A grand jury could indict a ham sandwich.
-- Sol Wachtler
You can indict a ham sandwich. I know this to be true. I've seen it happen. I colluded with the process.
Seven years ago I served on a federal grand jury. It lasted a month. We heard forty or so charges. We approved them all. Not once did we fail to indict.
Before the grand jury there was no defense. The prosecutor presented the evidence for "Probable Cause." You couldn't challenge their statement. You couldn't raise alternative interpretations. You couldn't speak up for the circumstances of the defendant; you couldn't hear from the defendant; after all, as the prosecutors said, the person wasn't yet actually a defendant. To indict is not to convict, they said. This person will have their day in court, they said, and then at trial they can raise all the concerns that you good people are raising now. Don't worry about the effect of your actions. It will all come out well in the end.
Yeah right. Few of them will ever get a trial. They can't afford it. Not many of them will be picked up pro bono by a competent lawyer. They'll cop a plea, confess to something they did or didn't do, without a briefing on the indelible consequences of that plea, because they have no other choice; so they'll do anything to avoid the trial. They'll testify against someone else, the bigger fish, and be left on the trash heap.
Forty or so charges came before us, and we indicted every person charged. You could tell that a few of those people were felons, and one was running an industrial scale marijuana farm. Many of them had committed the deadly crime of returning to the United States after being deported. Seven or eight had, at the instigation of pals or a pimp or a boyfriend, moved a package from one place to another, a package containing just ever so slightly too much weed. We indicted them all, in twenty minutes or at most an hour.
Now I would view that work in a very different way.
So now I know for sure that you can indict a ham sandwich. Unless the ham sandwich is a white police officer.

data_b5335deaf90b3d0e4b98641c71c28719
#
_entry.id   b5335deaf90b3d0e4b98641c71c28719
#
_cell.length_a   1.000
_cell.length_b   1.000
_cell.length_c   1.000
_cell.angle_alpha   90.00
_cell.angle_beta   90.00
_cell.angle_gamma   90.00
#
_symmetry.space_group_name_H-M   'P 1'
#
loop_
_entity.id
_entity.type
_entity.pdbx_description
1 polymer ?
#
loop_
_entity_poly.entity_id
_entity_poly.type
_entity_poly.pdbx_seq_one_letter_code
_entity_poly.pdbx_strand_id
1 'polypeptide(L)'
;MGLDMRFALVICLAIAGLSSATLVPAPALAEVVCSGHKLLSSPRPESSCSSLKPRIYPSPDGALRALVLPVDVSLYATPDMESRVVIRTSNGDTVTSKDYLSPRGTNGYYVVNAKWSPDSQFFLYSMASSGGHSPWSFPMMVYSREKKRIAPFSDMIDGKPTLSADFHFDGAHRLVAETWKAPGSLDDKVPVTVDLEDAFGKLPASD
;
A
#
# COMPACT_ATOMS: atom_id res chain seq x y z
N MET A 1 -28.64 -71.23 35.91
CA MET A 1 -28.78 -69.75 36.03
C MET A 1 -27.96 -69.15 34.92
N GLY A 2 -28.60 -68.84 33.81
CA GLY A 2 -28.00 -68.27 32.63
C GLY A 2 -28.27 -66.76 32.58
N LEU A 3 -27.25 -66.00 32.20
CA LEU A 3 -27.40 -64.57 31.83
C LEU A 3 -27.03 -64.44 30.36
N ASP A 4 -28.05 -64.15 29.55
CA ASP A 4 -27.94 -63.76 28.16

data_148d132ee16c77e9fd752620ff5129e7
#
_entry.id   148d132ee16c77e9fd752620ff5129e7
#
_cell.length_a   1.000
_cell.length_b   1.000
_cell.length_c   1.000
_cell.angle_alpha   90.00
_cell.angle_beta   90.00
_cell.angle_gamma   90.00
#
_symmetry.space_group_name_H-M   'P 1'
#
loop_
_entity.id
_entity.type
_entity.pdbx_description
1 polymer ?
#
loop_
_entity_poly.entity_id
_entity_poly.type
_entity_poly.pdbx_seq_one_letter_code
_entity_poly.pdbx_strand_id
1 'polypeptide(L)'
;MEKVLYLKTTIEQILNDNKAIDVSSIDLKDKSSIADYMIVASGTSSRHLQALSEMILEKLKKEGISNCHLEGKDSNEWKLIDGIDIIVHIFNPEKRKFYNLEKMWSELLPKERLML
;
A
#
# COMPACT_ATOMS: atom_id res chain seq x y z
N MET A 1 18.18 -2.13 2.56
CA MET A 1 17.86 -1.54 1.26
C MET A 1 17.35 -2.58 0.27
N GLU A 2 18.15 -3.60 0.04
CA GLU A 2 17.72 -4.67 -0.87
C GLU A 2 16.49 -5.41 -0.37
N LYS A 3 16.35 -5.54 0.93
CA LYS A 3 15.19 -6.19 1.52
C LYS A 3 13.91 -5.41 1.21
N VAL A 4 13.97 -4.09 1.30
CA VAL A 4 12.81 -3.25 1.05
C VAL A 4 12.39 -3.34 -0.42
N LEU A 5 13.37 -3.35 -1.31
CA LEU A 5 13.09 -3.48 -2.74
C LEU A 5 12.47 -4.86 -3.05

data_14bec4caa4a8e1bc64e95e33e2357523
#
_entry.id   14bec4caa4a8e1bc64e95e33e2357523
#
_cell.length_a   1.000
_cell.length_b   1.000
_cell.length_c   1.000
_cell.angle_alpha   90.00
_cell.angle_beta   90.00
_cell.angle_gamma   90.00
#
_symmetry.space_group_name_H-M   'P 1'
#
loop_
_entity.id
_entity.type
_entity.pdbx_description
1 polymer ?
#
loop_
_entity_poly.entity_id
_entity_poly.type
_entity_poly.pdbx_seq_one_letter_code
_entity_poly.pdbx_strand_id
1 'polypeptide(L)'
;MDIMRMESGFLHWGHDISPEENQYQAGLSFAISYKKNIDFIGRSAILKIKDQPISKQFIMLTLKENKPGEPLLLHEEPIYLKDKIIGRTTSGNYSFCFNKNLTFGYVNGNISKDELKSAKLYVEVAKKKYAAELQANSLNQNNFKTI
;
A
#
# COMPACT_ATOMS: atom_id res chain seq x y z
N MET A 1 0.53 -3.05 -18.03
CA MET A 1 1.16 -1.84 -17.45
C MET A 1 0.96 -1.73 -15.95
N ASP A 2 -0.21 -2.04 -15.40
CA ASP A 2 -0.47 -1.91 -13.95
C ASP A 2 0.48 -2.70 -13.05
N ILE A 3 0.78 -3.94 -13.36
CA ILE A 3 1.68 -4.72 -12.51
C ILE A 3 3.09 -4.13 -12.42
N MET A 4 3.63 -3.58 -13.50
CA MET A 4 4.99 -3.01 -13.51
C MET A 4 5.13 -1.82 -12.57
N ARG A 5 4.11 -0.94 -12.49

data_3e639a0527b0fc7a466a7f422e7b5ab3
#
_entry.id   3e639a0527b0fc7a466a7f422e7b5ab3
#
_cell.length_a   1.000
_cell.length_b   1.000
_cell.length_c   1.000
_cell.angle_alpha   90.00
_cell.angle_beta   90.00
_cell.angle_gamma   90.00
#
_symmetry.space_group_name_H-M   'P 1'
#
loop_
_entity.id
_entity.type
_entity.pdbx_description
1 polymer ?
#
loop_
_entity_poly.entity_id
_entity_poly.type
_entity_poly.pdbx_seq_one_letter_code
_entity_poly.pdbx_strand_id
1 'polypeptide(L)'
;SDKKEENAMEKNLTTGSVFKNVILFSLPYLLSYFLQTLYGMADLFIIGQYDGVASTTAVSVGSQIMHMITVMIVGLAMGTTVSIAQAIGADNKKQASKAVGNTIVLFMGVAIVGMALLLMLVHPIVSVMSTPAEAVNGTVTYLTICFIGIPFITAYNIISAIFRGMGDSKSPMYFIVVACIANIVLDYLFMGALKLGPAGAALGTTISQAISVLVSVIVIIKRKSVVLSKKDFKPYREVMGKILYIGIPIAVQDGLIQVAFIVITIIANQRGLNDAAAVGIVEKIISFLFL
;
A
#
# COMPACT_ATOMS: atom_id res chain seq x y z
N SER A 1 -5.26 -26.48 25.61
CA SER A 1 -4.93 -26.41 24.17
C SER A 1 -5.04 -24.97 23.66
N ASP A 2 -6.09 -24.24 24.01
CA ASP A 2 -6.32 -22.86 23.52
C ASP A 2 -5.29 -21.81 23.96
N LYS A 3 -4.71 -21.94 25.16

And now I'm marveling at the special grand jury, with its very special process, called into being around that police officer in Ferguson, Missouri. That grand jury has made a decision, and their decision will be announced in a few minutes. I will finish writing this before their decision is announced.
But now, before we hear what they have done under direction of a reluctant prosecutor, I remember that I know what a grand jury is, and this was very different.
The person who would be charged, (that person who is "not yet a defendant" and may never be one), got to speak his piece to the grand jury. The prosecutor has not even recommended a charge. All interpretations of the evidence have been presented -- all the ways in which the person suspected might not actually have done the things of which he might be charged. In other words, it's a trial, though we have not been told so -- a trial with no prosecutor. The implication would be that the jurors are pressed to look for the standard of guilt beyond a reasonable doubt, a standard vastly higher than the routine standard of probable cause to bring a charge. That's why it's taken so long. The people I indicted seven years ago got twenty minutes. Darren Wilson got three months to make it go away.
Maybe there's a better way to indict people than grand juries. If so, tell me what it is. But this was called a grand jury, and given that I know what a grand jury is, I cannot fail to see that some people get very special ones. I hope that what it looks like is not what it is. I won't know until the decision is announced, and it hasn't been announced yet.
This is what it looks like. It looks like the killer of an unarmed jaywalker has special protections, provided he has a badge and a European heritage. If that isn't true, if that isn't what the prosecutor meant to say, he should have done things differently. Now we'll see. I'm waiting.